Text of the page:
What Is Extrinsic Motivation? (Includes Examples)

Humans are complex beings — in some cases, we’re motivated by our internal desires, dreams, and ambitions. In other situations, we might be motivated by external factors, such as the possibility of punishment, pay, or other types of extrinsic motivators.

Understanding the difference between extrinsic motivation and intrinsic motivation will help you grasp your own motivational patterns and take charge of your life. Let’s break down extrinsic motivation and some examples in detail.

What Is Extrinsic Motivation?

Extrinsic motivation, also called external regulation, is driven or inspired by external rewards, pressures, or threats. External rewards and incentives can include, but are not limited to:

  • Money or other physical compensation
  • Grades or gold stars, as we all experience in school
  • The threat of physical punishment, such as spanking and other negative outcomes
  • The threat of verbal punishment, like a lecture
  • The promise of a reward for doing something

Note that extrinsic reward systems can be both tangible and intangible, and they can be present in both types of motivation. Tangible rewards are physical things you can touch or feel. Intangible motivators are things like praise, criticism, fame, etc.

Regardless, extrinsic motivation inspires behavior in a person by coming from outside their mind. Someone or something else provides extrinsic motivation.

Extrinsic vs. Intrinsic Motivation: How Do They Differ?

You can understand extrinsic motivation if you compare it to intrinsic motivation. Intrinsic motivation is the opposite: it comes from within instead of without. Basically, it’s doing something for your own sake.

When you experience intrinsic motivation, your desire or inspiration occurs without an external stimulus or threat registering. For instance, if you have an internal dream to be an astronaut, you may be intrinsically motivated to go to school, study well, and join the Air Force in order to achieve that dream.

Similarly, you may have an intrinsic motivation to do something nice for your spouse. You aren’t motivated by the promise of physical or intangible rewards from them; instead, you just want to make their day better. In response, you draw them a bubble bath they can enjoy when they get home from work.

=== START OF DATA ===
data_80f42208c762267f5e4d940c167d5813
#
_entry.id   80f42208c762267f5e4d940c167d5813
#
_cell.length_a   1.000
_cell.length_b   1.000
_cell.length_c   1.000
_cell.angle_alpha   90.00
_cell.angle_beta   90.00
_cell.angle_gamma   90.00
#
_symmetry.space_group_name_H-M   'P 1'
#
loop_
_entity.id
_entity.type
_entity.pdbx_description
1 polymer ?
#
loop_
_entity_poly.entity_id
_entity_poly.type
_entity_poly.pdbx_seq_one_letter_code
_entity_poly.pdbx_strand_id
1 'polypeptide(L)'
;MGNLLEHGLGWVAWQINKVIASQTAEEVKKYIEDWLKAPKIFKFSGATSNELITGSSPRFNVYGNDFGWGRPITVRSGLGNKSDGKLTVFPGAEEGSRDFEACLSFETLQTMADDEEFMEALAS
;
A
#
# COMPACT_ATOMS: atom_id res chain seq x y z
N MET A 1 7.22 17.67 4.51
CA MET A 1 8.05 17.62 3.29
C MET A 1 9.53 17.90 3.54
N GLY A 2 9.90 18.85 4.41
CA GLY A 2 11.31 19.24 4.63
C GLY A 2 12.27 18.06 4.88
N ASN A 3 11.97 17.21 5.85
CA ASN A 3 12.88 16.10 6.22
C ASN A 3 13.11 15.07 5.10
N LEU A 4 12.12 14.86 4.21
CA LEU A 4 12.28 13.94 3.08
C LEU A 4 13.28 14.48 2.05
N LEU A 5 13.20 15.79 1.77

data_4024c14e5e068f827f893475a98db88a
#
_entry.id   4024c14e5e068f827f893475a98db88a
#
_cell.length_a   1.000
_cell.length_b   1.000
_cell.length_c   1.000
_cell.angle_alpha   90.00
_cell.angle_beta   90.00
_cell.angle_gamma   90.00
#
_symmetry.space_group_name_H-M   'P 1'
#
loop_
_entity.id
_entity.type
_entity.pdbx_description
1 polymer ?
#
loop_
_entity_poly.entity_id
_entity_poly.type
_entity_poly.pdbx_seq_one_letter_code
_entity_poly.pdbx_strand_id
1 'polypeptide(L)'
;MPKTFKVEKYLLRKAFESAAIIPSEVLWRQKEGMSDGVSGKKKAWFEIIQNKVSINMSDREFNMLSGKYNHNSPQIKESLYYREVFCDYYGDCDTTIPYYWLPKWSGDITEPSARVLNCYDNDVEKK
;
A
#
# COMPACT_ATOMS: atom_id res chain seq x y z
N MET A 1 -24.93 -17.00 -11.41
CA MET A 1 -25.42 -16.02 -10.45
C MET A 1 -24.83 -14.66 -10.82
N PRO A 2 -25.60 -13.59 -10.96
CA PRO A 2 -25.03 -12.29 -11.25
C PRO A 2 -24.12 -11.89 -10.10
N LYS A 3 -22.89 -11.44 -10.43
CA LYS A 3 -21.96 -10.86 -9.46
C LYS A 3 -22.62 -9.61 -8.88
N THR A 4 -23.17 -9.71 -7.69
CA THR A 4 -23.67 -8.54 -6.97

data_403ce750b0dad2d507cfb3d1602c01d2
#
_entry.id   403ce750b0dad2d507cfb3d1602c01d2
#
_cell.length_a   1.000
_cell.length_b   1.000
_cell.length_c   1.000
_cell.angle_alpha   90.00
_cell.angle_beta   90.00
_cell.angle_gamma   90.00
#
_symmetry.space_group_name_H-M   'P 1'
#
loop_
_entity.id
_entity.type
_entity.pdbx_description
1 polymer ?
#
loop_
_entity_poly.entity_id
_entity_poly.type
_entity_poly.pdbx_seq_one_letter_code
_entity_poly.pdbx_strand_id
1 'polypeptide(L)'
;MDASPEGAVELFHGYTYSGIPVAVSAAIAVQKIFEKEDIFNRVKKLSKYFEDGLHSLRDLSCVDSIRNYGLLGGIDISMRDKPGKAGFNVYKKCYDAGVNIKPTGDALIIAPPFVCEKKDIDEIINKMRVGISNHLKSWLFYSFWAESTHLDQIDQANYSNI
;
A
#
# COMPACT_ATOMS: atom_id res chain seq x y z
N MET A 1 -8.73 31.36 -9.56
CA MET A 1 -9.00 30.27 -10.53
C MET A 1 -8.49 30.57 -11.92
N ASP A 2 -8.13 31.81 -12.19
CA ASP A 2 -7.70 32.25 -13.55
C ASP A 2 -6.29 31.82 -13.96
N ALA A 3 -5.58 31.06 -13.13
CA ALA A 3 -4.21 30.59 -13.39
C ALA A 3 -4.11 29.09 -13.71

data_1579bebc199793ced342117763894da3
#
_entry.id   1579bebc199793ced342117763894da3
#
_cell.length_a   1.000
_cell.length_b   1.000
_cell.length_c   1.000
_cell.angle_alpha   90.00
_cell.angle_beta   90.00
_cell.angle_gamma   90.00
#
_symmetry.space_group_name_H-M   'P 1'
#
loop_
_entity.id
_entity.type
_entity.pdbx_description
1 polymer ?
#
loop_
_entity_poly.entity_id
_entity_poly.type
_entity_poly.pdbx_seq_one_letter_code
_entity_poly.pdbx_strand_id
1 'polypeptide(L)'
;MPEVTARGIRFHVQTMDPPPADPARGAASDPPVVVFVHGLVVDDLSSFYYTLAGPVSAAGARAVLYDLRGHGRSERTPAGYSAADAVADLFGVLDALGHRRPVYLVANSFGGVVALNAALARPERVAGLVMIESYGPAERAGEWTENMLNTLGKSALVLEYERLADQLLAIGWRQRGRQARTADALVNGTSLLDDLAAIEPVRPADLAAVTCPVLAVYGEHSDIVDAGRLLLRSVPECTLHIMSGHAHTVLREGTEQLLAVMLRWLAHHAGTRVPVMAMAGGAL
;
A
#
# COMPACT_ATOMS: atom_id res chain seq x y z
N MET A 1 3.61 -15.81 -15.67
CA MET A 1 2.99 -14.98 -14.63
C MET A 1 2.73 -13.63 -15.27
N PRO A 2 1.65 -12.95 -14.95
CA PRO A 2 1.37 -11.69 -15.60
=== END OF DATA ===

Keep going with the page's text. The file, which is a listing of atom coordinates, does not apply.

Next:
According to the self-determination theory of human motivation, people feel both sources of motivation, which can impact their well-being and mental health, their ability to learn new skills, and other aspects of human behavior.

Extrinsic and intrinsic motivation both inspire a certain behavior (or avoidance of behavior) in a person. The key difference between these motivation types is where the motivator comes from. Extrinsic motivation comes from outside your mind or body. Intrinsic motivation comes from within your mind or body.

It’s also important to keep in mind that internal or intrinsic motivation tends to be harder to cultivate but also longer lasting compared to extrinsic motivation. If you have an internal desire to pursue a specific career, for instance, that motivation may last for longer compared to an extrinsic motivation to acquire a certain amount of money, impress a certain person or boss, etc.

Is Extrinsic Motivation More Effective Than Intrinsic Motivation?

In this light, extrinsic motivation is not better than intrinsic motivation. Instead, they can both be used for different purposes.

For example, say that you need to get up early to cover a shift at work for a sick coworker. You don’t want to cover the shift, but you already agreed to do it in exchange for overtime hours.

When your alarm clock rings in the morning, you don’t have any intrinsic motivation to get up and adhere to your promise. However, you can use external motivators to get yourself to rise, shower, and make it to work. You can derive extrinsic motivation from:

  • The knowledge that your friendship with your coworker will suffer if you renege on your promise
  • The knowledge that your supervisor will not be pleased if you don’t show up for a shift you agreed to cover
  • The knowledge that the overtime pay you will acquire will allow you to buy something nice after you get off work

In this way, extrinsic motivation can be used to supplement or replace intrinsic motivation when the latter doesn’t work or isn’t present. A healthy, well-rounded individual will understand how both extrinsic and intrinsic motivation work and how to consciously leverage them for maximum effect.

It’s important to note here that while both types of motivation are strong motivators, extrinsic motivation can often negatively affect intrinsic motivation in what is known as the overjustification effect. This happens when a behavior is rewarded so often that you no longer want to do it. Think about it this way: if you got a dollar every time you ran a lap, pretty soon, running would get boring.